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The Women (1939)

Not Rated | | Comedy, Drama | 1 September 1939 (USA)
A study of the lives and romantic entanglements of various interconnected women.

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Writers:

(from the play by) (as Clare Boothe), (screen play) | 1 more credit »
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Cast

Cast overview, first billed only:
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Phyllis Povah ...
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Pat
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Muriel Hutchison ...
Jane
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Florence Nash ...
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Storyline

Wealthy Mary Haines is unaware her husband is having an affair with shopgirl Crystal Allen. Sylvia Fowler and Edith Potter discover this from a manicurist and arrange for Mary to hear the gossip. On the train taking her to a Reno divorce Mary meets the Countess and Miriam (in an affair with Fowler's husband). While they are at Lucy's dude ranch, Fowler arrives for her own divorce and the Countess meets fifth husband-to-be Buck. Back in New York, Mary's ex is now unhappily married to Crystal who is already in an affair with Buck. When Sylvia lets this story slip at an exclusive nightclub, Crystal brags of her plans for a still wealthier marriage, only to find the Countess is the source of all Buck's money. Crystal must return to the perfume counter and Mary runs back to her husband. Written by Ed Stephan <stephan@cc.wwu.edu>

Plot Summary | Plot Synopsis

Taglines:

The year's mightiest cast in the hit play that tells on the women! See more »

Genres:

Comedy | Drama

Certificate:

Not Rated | See all certifications »

Parents Guide:

 »
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Details

Country:

Language:

|

Release Date:

1 September 1939 (USA)  »

Also Known As:

Mujeres  »

Box Office

Budget:

$1,688,000 (estimated)
 »

Company Credits

Production Co:

 »
Show detailed on  »

Technical Specs

Runtime:

Sound Mix:

(Western Electric Sound System)

Color:

| (Technicolor) (one sequence)

Aspect Ratio:

1.37 : 1
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Did You Know?

Trivia

During filming a "Production Code emergency" sprung up, and it was up to screenwriter Anita Loos to fix it. "At that time the most innocent jokes about sex were banned," said Loos in her 1974 book "Kiss Hollywood Good-By". The censors had returned the script with many of its best jokes nixed for being too racy. Loos was instructed to "sit beside [George Cukor] on the set and ad-lib some 'clean' jokes as the cameras rolled. Seeing that there are plenty of laughs in the ordinary bitchiness of women," Loos added, "it was no hard job." See more »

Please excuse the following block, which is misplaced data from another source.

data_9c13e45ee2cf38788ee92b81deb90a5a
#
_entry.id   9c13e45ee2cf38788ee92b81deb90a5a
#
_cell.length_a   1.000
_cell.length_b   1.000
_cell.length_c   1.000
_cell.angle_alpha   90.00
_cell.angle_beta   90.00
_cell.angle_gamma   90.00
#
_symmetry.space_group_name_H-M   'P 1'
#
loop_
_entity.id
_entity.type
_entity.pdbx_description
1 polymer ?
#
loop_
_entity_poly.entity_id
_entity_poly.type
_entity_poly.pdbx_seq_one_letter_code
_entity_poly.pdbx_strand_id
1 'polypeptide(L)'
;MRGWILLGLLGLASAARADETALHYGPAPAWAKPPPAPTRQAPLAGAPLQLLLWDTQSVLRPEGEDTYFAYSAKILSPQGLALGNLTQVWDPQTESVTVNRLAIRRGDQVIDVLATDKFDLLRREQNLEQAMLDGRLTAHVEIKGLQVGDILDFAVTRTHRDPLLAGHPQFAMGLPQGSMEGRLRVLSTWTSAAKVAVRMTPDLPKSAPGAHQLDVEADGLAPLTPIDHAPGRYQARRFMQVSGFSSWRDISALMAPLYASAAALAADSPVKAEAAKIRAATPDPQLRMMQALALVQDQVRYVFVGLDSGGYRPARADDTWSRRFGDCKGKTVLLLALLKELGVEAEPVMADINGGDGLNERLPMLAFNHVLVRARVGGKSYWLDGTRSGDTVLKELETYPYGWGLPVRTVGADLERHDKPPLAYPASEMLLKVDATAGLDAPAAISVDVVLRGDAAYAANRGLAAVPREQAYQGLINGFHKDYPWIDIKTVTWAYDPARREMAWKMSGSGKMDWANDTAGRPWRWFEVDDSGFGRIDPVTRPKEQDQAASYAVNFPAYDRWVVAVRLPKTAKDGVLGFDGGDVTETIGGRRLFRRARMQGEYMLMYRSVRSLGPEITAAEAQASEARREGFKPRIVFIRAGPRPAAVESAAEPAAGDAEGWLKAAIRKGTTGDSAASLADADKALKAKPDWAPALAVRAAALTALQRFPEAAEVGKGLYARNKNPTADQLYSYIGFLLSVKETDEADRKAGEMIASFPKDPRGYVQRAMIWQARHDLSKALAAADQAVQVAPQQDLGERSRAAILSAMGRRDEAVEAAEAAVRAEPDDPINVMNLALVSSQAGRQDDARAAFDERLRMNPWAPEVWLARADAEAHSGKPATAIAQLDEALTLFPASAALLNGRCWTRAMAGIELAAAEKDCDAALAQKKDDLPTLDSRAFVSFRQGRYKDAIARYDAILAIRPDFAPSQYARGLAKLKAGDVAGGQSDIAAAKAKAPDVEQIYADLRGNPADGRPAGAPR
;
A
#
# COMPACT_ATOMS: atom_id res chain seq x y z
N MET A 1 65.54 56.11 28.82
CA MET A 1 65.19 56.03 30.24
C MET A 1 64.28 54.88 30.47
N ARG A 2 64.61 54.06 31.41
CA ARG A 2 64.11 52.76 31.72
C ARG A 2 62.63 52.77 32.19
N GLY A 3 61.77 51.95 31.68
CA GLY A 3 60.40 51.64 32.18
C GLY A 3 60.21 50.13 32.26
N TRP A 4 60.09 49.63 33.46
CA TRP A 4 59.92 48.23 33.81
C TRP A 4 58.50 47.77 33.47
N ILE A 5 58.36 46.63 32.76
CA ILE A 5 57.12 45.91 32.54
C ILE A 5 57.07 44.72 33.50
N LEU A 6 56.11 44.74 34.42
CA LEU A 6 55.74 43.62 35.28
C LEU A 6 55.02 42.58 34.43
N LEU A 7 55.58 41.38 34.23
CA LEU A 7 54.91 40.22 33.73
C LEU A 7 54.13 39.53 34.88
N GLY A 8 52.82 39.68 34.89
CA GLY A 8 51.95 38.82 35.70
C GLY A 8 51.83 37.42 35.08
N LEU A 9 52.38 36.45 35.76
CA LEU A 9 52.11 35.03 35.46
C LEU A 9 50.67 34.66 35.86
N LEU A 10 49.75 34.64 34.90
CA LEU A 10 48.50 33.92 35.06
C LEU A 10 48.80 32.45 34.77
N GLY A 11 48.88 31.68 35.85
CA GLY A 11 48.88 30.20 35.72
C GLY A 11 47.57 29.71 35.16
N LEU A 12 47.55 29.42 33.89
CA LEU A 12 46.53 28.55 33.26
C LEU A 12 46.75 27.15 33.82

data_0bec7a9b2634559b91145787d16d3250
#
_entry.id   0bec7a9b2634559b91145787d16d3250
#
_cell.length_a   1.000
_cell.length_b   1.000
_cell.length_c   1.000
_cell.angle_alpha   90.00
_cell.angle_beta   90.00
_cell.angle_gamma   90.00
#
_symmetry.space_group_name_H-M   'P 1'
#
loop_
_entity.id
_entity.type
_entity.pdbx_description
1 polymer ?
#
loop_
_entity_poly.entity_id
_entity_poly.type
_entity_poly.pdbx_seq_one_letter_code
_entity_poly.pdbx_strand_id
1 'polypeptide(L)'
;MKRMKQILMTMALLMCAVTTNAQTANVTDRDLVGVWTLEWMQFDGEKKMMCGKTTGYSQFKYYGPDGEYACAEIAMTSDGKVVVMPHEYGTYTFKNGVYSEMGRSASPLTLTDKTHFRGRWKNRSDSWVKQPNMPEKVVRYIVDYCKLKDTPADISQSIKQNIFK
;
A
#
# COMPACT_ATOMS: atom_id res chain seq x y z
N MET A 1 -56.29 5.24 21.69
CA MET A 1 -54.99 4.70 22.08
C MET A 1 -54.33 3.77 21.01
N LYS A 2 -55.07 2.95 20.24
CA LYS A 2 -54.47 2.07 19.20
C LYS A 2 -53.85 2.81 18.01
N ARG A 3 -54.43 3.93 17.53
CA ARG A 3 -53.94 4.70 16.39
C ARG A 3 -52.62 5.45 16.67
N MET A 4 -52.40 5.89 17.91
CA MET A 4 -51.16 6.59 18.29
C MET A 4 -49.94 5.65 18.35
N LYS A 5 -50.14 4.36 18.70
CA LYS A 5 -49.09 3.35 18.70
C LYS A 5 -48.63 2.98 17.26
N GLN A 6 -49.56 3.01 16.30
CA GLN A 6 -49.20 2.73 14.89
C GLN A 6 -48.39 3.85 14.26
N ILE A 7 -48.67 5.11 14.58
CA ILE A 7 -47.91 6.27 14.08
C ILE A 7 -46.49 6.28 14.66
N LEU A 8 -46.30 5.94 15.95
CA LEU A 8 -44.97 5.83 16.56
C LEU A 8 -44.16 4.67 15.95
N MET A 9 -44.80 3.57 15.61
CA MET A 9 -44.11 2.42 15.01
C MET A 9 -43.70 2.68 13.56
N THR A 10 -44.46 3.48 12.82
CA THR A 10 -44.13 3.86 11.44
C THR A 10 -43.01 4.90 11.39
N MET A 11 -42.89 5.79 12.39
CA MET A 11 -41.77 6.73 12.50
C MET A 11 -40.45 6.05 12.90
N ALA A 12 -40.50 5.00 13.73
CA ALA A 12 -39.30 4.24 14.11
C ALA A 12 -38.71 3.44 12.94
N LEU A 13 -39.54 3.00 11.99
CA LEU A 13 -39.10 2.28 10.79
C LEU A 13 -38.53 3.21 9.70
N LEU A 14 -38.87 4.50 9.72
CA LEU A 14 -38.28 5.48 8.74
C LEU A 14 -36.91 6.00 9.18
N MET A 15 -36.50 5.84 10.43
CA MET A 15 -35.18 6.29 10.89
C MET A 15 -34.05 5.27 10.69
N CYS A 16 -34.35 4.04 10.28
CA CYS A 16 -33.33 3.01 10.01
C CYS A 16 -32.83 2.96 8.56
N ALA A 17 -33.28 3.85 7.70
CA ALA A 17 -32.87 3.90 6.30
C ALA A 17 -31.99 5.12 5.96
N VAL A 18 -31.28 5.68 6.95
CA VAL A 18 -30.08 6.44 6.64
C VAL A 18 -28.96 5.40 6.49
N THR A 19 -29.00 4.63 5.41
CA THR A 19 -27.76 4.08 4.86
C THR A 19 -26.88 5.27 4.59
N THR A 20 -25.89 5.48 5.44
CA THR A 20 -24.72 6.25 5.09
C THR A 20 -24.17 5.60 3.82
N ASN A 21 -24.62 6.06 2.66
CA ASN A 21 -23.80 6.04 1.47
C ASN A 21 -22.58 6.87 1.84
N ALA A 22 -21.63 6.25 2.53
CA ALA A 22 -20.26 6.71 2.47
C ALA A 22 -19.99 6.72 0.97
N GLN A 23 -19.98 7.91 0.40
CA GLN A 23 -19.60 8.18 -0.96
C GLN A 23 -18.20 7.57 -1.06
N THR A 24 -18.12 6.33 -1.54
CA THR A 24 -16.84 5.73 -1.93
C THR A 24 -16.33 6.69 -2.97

Goofs

When Countess deLave reveals Buck's true financial position, Crystal has one hand resting on the door frame, then drops it to her side as Miriam and Sylvia come over to rub in the bad news. Then in the close-up when Crystal says, "There is a name for you ladies..." she takes her hand off the door frame again. See more »

Quotes

Sylvia Fowler: Why you sly little fox, you.
See more »

Crazy Credits

In the opening credits, before the photo images of the actresses are shown, their characters are revealed by images of various animals. See more »

Connections

Referenced in The Rocky Horror Picture Show (1975) See more »

Soundtracks

I Cried for You
(1923) (uncredited)
Written by Gus Arnheim, Abe Lyman and Arthur Freed
One line sung a cappella by Norma Shearer
See more »

Frequently Asked Questions

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User Reviews

A fabulous fun movie!
14 June 2002 | by (boston , massachusetts) – See all my reviews

This movie is two wonderful hours of gossipy, clever fun. The script is incredibly good and makes you wish every movie in the world could turn out as well as THE WOMEN. The performances all blend together perfectly, which is what you need if you are going to tell a story like this. Joan Crawford is sublime as the husband stealer and Norma Shearer plays the usual virtuous kind of part she always played in her career. However in my opinion, Roz Russell, who played Mrs. Fowler simply is at her best. It is one of the most funny and exquisite performances that i have ever seen given by an actress on film. It is plain to see she only cares about herself and her own superficial motives but you cant help being on her side and enjoying all the trouble she stirs up. And also Paulette Goddard gave a sassy performance as the sarcastic woman who has seen it all and wants no more of it. The best scene of hers is when she and Mrs. Fowler fight at the divorce ranch. I loved this movie!


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